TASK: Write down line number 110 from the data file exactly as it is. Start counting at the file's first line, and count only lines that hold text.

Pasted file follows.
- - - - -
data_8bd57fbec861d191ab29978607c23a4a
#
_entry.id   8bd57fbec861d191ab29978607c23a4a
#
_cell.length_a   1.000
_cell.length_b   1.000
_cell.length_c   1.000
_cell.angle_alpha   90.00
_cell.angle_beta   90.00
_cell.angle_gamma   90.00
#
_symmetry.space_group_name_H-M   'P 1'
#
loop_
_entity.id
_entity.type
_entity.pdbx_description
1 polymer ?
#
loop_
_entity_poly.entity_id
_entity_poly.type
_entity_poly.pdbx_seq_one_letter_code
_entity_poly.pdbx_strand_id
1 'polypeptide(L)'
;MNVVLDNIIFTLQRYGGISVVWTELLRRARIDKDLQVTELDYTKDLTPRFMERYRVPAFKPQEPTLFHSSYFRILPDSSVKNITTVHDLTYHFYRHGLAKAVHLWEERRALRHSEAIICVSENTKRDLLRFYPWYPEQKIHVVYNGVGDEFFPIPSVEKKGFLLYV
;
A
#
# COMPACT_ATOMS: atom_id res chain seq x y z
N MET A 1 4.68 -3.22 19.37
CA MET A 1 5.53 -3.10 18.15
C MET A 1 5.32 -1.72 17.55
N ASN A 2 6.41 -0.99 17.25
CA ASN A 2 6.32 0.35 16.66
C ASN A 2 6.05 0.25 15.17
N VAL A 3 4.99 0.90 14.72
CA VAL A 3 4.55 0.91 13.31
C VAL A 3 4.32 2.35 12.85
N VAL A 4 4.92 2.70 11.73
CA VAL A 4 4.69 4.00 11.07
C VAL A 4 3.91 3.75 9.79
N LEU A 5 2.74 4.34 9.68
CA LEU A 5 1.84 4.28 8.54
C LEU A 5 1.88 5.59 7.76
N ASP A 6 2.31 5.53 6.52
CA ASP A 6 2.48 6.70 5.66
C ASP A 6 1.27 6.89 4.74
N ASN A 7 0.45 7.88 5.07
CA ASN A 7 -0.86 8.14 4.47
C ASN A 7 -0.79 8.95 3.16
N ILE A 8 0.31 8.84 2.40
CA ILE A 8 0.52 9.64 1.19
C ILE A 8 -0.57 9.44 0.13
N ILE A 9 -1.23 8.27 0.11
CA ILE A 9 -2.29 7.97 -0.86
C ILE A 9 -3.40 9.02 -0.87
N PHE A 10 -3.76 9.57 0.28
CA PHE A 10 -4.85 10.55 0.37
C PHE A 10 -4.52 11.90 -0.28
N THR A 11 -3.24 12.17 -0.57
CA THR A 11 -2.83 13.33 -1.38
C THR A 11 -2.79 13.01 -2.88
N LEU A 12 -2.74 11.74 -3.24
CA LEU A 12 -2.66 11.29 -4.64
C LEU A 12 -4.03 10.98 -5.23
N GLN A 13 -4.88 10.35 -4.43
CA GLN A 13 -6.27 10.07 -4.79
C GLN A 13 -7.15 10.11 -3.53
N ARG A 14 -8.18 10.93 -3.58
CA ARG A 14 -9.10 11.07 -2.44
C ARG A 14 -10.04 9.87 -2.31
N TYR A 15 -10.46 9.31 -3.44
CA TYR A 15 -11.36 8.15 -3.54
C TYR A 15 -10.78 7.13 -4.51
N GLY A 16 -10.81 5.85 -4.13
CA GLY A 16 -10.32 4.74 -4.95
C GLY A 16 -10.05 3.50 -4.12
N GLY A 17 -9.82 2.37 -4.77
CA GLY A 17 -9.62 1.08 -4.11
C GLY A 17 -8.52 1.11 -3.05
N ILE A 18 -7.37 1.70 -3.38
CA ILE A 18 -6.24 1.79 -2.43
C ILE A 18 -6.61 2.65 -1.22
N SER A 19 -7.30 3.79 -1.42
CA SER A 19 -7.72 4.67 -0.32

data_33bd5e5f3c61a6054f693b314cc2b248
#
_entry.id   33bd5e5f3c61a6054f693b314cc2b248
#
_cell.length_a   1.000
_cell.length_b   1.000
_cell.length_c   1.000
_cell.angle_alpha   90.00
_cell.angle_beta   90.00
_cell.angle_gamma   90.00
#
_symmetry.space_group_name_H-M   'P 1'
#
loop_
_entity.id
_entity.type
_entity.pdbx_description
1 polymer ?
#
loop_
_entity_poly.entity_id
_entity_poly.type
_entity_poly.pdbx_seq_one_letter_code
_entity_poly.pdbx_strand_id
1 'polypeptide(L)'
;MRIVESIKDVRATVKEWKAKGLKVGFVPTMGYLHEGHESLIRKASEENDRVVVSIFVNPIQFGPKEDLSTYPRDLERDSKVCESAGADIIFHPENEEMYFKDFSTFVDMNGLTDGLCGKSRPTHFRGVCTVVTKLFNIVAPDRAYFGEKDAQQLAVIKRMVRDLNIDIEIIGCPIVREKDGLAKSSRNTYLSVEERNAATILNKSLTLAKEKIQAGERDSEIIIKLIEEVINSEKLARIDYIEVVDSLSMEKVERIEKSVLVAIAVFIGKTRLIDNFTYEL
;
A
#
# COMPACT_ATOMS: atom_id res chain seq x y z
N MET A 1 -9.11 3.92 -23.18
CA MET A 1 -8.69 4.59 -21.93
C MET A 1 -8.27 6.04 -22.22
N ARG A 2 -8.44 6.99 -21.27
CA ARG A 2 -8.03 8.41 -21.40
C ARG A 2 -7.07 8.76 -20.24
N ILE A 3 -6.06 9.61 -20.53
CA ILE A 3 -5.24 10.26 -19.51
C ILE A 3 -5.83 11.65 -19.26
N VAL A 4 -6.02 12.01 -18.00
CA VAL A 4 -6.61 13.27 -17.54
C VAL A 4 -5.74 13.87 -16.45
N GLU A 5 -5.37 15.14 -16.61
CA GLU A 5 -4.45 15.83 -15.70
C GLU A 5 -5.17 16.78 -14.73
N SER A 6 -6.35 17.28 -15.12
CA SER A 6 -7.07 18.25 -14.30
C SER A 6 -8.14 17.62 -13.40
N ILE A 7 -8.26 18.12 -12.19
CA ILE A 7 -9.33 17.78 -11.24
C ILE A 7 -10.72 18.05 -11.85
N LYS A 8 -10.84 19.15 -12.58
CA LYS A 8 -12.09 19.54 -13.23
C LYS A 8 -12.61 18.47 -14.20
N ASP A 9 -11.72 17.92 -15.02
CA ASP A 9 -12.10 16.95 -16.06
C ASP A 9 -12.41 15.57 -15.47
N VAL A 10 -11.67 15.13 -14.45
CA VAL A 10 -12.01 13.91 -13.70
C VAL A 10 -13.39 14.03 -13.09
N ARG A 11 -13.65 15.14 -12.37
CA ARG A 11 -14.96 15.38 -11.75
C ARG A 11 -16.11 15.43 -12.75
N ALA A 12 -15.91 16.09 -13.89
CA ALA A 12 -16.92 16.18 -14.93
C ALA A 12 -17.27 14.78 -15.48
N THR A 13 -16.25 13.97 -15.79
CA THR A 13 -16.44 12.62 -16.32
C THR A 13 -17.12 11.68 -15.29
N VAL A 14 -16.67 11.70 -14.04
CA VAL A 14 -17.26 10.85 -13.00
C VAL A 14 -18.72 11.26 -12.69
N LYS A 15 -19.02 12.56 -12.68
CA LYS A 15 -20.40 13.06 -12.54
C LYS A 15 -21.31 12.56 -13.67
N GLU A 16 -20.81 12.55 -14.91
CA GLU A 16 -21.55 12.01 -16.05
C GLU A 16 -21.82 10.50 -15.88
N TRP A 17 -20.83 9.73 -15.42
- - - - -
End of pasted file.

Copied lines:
_entity_poly.pdbx_strand_id